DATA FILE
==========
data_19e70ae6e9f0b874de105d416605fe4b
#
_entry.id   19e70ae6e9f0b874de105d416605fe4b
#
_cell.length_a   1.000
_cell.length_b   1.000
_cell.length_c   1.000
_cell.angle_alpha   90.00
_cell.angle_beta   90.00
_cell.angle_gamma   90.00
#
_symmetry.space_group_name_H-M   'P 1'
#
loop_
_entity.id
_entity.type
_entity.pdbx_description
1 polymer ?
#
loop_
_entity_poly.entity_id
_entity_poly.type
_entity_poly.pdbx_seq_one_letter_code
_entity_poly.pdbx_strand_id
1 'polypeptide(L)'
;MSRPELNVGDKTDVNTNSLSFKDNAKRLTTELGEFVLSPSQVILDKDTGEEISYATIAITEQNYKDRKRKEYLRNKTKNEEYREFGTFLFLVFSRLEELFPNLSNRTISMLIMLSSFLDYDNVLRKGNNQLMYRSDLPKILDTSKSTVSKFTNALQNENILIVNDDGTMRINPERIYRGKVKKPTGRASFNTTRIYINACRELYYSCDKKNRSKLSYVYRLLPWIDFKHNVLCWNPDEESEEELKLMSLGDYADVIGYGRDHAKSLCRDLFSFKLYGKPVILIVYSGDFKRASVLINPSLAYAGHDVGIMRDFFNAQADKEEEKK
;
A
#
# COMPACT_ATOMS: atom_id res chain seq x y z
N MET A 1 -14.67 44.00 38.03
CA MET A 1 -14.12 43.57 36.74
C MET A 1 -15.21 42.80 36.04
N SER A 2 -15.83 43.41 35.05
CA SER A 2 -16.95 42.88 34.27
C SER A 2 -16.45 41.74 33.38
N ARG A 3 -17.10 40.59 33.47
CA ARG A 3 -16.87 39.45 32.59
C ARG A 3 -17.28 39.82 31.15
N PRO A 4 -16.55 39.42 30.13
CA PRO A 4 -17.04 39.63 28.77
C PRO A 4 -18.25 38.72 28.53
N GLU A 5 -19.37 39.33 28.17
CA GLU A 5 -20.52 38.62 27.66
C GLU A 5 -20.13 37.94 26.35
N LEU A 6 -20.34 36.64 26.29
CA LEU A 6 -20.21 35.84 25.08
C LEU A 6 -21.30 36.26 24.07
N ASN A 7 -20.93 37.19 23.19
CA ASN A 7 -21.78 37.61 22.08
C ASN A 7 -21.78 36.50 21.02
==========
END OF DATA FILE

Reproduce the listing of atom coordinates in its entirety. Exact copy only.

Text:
data_19e70ae6e9f0b874de105d416605fe4b
#
_entry.id   19e70ae6e9f0b874de105d416605fe4b
#
_cell.length_a   1.000
_cell.length_b   1.000
_cell.length_c   1.000
_cell.angle_alpha   90.00
_cell.angle_beta   90.00
_cell.angle_gamma   90.00
#
_symmetry.space_group_name_H-M   'P 1'
#
loop_
_entity.id
_entity.type
_entity.pdbx_description
1 polymer ?
#
loop_
_entity_poly.entity_id
_entity_poly.type
_entity_poly.pdbx_seq_one_letter_code
_entity_poly.pdbx_strand_id
1 'polypeptide(L)'
;MSRPELNVGDKTDVNTNSLSFKDNAKRLTTELGEFVLSPSQVILDKDTGEEISYATIAITEQNYKDRKRKEYLRNKTKNEEYREFGTFLFLVFSRLEELFPNLSNRTISMLIMLSSFLDYDNVLRKGNNQLMYRSDLPKILDTSKSTVSKFTNALQNENILIVNDDGTMRINPERIYRGKVKKPTGRASFNTTRIYINACRELYYSCDKKNRSKLSYVYRLLPWIDFKHNVLCWNPDEESEEELKLMSLGDYADVIGYGRDHAKSLCRDLFSFKLYGKPVILIVYSGDFKRASVLINPSLAYAGHDVGIMRDFFNAQADKEEEKK
;
A
#
# COMPACT_ATOMS: atom_id res chain seq x y z
N MET A 1 -14.67 44.00 38.03
CA MET A 1 -14.12 43.57 36.74
C MET A 1 -15.21 42.80 36.04
N SER A 2 -15.83 43.41 35.05
CA SER A 2 -16.95 42.88 34.27
C SER A 2 -16.45 41.74 33.38
N ARG A 3 -17.10 40.59 33.47
CA ARG A 3 -16.87 39.45 32.59
C ARG A 3 -17.28 39.82 31.15
N PRO A 4 -16.55 39.42 30.13
CA PRO A 4 -17.04 39.63 28.77
C PRO A 4 -18.25 38.72 28.53
N GLU A 5 -19.37 39.33 28.17
CA GLU A 5 -20.52 38.62 27.66
C GLU A 5 -20.13 37.94 26.35
N LEU A 6 -20.34 36.64 26.29
CA LEU A 6 -20.21 35.84 25.08
C LEU A 6 -21.30 36.26 24.07
N ASN A 7 -20.93 37.19 23.19
CA ASN A 7 -21.78 37.61 22.08
C ASN A 7 -21.78 36.50 21.02